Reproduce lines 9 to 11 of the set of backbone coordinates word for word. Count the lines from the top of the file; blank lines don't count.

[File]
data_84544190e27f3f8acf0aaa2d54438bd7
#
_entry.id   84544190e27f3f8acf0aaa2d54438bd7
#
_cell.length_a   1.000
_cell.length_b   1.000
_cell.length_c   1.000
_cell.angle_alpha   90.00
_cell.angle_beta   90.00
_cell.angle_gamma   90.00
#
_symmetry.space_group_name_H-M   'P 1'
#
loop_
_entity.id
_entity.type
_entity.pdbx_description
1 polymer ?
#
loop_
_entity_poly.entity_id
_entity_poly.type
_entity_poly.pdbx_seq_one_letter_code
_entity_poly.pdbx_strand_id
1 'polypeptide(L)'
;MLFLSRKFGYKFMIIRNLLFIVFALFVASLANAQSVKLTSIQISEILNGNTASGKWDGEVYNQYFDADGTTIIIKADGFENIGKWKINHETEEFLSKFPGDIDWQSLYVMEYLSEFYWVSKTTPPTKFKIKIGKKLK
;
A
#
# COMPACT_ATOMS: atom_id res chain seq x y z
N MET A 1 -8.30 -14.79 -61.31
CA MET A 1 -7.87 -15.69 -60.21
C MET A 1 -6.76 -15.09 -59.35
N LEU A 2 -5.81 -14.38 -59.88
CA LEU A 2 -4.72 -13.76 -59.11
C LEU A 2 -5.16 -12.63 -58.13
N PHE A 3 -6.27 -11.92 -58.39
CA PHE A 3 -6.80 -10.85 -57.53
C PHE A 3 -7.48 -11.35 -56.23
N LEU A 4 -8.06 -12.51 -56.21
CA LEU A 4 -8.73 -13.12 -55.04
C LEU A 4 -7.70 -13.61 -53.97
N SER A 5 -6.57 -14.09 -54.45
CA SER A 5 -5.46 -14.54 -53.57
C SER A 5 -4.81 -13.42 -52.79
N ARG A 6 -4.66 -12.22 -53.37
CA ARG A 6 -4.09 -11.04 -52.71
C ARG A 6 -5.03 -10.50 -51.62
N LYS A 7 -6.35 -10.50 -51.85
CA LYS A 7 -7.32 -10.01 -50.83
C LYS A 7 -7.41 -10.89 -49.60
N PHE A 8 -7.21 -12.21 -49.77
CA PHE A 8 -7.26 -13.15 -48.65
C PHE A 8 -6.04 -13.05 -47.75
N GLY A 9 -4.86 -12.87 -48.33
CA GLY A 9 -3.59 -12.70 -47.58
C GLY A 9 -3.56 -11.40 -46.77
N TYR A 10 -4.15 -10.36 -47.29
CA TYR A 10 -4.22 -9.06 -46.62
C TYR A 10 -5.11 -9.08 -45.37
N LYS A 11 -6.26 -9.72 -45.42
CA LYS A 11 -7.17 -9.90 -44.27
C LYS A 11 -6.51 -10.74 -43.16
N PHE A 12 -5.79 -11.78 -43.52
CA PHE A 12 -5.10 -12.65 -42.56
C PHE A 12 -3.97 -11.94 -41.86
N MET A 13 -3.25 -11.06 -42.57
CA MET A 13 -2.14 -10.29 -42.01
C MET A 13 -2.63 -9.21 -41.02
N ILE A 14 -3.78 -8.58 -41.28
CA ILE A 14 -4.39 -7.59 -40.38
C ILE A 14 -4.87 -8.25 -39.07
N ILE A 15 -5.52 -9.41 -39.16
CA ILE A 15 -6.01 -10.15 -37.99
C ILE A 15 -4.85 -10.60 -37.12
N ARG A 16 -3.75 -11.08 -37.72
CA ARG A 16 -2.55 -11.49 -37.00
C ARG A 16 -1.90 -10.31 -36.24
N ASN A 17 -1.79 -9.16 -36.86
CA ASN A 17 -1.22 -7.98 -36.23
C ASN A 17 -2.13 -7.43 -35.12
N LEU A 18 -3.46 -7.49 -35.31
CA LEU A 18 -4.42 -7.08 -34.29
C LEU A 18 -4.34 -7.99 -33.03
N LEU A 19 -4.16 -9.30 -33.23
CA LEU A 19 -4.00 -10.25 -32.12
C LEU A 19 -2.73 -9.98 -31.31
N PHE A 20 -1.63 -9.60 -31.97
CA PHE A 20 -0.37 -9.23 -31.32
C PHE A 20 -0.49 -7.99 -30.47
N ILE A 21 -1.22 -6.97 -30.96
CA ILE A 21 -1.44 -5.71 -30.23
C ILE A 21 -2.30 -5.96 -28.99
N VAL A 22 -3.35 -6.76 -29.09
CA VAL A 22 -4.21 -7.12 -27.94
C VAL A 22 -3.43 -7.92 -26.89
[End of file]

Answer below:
_cell.angle_beta   90.00
_cell.angle_gamma   90.00
#